With the release of Penguin 2.0, webmasters nearly lost their minds worrying about their link building strategies, their rankings, their livelihood, their children. And though most sites have reported little to no impact (you know, sans The Salvation Army, pornographic, and gaming sites), webmasters still fret and worry themselves into a full-on panic-driven craze every time Matt Cutts says those four little words–an update is coming. Instead of playing defense every time there’s an algorithm change, make your link building strategy work for you instead of against you, and in the wise words of Jayson DeMers, get a grip people.
To help some of my fellow link builders out there, I decided to reach out to and interview some of the most well-known thought leaders in the industry to see what they thought about link building today and what some of their favorite and least favorite strategies were. I decided to break this post up into a three-parter, so stay on the lookout for my interviews with Julie Joyce from SEO Chicks and Aaron Wall from SEO Book.
Interview With Jon Cooper
First up is Jon Cooper from Point Blank SEO, a well-known link building blog where he offers his own insight and advice on link building strategies. Jon also offers a link building course for those who are just starting out as well as those looking for new and improved link building tactics. Some of my favorite posts from Jon include “Link Building Strategies-The Complete List” and “Link Building Resources-A Curated List.” And now, on to the interview!
Jon Cooper is an SEO consultant and the author of Point Blank SEO, a link building blog. You can follow him on Twitter at @PointBlankSEO.
1) If there was one link building strategy you wish would fall off the face of the earth, what would it be?
Guest blogging. Then, the average link builder wouldn’t have a clue how to do “white hat” SEO.
2) Conversely, which link building strategy do you wish more people would employ?
First of all, if more people employed a strategy I’d love, it would mean less opportunity for me (let’s be honest, it’s a zero sum game). But I do think not enough people take advantage of fail-proof content for link building.
3) What link building strategy do you believe Google’s next update will hit the hardest?
It’s obvious, but guest blogging. Every Google cycle a new link building strategy will be employed by such a large portion of the Web, that it ends up (at it’s lowest form) becoming spam, whether it was black or white hat to begin with. There is still such a thing as quality guest blogging, but again, everything has a lowest form that is spammy.
4) What are your thoughts on directory submissions and social bookmarking as a link building strategy? Is it worth the time?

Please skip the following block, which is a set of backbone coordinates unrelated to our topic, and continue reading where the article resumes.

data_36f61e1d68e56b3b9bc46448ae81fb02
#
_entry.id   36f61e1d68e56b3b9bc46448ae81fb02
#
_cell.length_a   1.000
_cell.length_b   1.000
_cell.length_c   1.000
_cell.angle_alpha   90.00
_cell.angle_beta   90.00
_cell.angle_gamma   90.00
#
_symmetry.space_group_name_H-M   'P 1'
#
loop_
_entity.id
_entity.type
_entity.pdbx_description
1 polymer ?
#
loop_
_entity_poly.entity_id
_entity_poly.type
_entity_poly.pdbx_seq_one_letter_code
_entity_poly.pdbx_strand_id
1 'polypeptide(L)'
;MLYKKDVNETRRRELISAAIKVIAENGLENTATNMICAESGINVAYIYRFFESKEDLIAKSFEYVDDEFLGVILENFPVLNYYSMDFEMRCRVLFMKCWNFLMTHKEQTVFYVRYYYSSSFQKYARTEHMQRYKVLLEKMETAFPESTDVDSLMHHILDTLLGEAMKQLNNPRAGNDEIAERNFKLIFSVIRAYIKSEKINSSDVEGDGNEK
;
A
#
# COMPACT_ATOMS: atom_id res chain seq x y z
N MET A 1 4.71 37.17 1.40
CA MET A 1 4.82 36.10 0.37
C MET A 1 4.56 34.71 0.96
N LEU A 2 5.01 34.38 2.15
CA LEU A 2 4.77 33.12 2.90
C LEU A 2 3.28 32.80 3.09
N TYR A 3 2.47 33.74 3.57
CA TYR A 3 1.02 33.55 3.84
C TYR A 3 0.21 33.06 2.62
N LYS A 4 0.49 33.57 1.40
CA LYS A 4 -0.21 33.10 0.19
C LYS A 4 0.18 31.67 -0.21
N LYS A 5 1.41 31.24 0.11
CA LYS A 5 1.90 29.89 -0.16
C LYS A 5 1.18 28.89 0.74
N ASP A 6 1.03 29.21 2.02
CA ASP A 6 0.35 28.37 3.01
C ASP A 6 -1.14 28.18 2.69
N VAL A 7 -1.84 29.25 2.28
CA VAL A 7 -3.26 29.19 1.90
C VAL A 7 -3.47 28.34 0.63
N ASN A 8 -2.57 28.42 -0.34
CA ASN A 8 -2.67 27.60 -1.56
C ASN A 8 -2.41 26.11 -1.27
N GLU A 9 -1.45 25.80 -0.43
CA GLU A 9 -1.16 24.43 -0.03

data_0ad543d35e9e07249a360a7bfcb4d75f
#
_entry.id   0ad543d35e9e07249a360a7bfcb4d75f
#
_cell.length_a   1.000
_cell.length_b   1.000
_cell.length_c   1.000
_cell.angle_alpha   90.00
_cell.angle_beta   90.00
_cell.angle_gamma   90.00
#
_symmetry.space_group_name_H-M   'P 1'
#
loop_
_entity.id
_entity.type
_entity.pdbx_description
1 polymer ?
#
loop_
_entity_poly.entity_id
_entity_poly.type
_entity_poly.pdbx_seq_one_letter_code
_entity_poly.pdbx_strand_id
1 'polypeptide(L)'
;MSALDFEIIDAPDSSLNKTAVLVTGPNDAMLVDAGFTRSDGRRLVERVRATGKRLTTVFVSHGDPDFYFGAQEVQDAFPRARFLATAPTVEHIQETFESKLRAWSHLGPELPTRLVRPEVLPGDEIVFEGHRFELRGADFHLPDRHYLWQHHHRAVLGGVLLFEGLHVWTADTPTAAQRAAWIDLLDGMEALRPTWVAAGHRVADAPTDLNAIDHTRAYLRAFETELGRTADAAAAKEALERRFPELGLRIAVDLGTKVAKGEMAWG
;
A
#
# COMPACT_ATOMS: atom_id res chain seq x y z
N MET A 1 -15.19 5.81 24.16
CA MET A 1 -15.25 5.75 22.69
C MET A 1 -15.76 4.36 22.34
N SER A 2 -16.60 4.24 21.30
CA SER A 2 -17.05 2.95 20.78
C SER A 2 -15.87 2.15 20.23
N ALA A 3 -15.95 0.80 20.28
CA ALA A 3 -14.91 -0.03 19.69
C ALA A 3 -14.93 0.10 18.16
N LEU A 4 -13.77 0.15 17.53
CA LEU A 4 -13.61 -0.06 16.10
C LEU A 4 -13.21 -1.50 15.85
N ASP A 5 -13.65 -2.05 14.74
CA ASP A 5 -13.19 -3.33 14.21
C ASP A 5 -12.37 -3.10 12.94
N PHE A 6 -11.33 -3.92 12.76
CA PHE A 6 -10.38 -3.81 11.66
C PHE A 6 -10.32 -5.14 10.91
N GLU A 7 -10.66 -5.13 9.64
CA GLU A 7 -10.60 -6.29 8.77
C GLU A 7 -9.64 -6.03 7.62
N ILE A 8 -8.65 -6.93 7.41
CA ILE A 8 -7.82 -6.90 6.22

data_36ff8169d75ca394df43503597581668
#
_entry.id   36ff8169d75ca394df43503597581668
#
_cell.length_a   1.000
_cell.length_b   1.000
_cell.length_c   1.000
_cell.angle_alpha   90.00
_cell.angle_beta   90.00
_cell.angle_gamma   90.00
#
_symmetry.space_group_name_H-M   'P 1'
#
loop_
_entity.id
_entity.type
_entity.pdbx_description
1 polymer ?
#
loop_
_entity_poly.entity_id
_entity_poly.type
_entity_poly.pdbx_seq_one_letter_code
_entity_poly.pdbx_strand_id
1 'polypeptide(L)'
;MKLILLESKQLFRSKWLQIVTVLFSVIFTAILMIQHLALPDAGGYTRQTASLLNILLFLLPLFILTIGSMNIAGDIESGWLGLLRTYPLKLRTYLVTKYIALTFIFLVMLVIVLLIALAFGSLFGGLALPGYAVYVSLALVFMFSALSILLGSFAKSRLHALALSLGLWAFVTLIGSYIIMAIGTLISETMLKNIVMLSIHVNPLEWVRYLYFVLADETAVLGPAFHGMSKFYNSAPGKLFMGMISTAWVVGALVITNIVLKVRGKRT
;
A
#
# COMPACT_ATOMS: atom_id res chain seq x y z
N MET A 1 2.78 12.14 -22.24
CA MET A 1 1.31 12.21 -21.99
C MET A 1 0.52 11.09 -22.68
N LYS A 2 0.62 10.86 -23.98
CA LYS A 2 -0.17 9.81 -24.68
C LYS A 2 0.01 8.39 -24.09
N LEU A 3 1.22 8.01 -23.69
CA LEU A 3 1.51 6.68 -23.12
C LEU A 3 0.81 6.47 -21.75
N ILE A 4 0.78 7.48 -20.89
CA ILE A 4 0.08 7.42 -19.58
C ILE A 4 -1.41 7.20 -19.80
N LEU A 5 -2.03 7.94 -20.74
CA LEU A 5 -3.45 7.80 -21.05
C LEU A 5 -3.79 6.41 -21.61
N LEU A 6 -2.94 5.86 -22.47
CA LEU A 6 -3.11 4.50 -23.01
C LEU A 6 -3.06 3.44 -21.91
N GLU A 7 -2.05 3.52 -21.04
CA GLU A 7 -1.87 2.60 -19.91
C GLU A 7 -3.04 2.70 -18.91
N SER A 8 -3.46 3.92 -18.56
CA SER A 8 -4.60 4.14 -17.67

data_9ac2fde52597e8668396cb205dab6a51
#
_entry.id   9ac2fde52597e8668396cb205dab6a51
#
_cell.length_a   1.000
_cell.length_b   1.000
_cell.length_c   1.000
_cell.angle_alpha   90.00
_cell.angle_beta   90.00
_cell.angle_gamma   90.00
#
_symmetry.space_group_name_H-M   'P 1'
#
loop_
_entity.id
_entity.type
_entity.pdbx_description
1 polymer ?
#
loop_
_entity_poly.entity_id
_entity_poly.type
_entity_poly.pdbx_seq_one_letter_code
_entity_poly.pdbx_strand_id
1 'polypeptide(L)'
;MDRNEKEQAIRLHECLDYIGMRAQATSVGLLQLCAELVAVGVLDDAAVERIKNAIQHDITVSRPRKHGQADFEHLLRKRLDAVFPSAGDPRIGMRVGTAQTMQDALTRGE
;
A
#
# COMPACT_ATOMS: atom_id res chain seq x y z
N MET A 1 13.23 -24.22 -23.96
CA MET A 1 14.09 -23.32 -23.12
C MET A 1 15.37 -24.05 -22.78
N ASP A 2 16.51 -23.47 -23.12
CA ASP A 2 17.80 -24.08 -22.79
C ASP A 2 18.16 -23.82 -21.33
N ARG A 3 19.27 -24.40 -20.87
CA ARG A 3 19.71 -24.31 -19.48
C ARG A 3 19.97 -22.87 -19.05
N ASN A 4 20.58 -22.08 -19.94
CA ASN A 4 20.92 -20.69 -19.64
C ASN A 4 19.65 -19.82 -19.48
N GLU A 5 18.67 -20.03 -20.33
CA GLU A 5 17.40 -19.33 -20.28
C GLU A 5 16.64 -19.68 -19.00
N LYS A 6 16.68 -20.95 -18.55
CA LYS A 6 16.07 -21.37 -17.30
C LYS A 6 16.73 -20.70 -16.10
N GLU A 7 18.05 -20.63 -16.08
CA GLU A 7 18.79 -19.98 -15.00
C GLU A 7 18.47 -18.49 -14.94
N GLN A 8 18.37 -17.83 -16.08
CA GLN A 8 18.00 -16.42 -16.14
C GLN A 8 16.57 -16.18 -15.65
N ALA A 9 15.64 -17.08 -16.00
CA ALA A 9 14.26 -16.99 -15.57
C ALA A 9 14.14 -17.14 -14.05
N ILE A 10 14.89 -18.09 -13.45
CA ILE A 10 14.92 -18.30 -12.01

Directories are worth the time if there’s a lot of competition, and if there’s niche directory opportunities available. They’ve stood the test of time, and I don’t really see them being kicked any further by Google. Social bookmarking on the other hand is practically dead from a white hat perspective; it’s only alive, from the standpoint of effectiveness, in large scaled tiered link building campaigns.
5) What are your thoughts on the link disavow tool?
I haven’t used it myself, but it seems as though, once again, the small businesses are left in the dark, just because I feel like it takes an expert (a highly paid one) to effectively use the link disavow tool to help remove a penalty.
6) What are your 3 favorite tools for outreach?
I just have one main tool that I use, which is Buzzstream.
7) What’s the most creative way you’ve ever gotten a link?
[Not answering because I gave this answer exclusively to my email subscribers; I like to give them benefits they can’t get elsewhere. Sorry!]
*Editor’s note: If you’d like to subscribe to Jon’s newsletter, enter your email here.
8) What resources would you recommend those new to link building read?
I highly suggest this list of resources I created that I like to keep updated – created it for questions just like this.
9) Do you consider link building and content marketing to be synonymous? Why or why not?
Not at all. It’s like saying tactic = strategy. A tactic is just one way a strategy can be carried out. In this case, link building is the strategy, and content marketing is the tactic. But content marketing can (and does) serve more purposes than just link building.
10) What’s an example of really superb content you’ve come across recently? What drew you to it?
One of the best examples of content I’ve ever seen is the NYT’s story titled Snow Fall. They incorporated interactive elements (i.e. gifs, videos, changing backgrounds, etc.) with text making one of the best digital experiences I’ve ever seen. I think it’s a great example of telling a story using design without making it all about design. Sometimes we want that extra parallax effect or cool graphic, but it doesn’t always ‘fit’ or make sense to the reader. In this example, the interactive elements added to the story and improved it, rather than being it’s own thing just to look at.
11) What’s one thing you’re surprised most SEOs don’t know/think they know?
I guess one thing SEOs think they know is where to draw the line on what link building tactics are considered safe, and which aren’t (regardless of hats). I’ve gotten messages from people saying “but Jon, that’s against Google guidelines!”, but at the end of day, that kind of link building will never get devalued, let alone penalized (as long as they’re not being completely blatant with what they do).
12) What’s your favorite sitcom, and why is it Friends?
Haha my favorite sitcom is actually Parks & Rec. I recently changed it from The Office because their last few seasons have been so subpar.
A special thanks goes out to Jon Cooper for participating, and be sure to be on the lookout for my next interview with SEO Chick’s, Julie Joyce.
What did you think about Jon’s comments? Join the conversation below!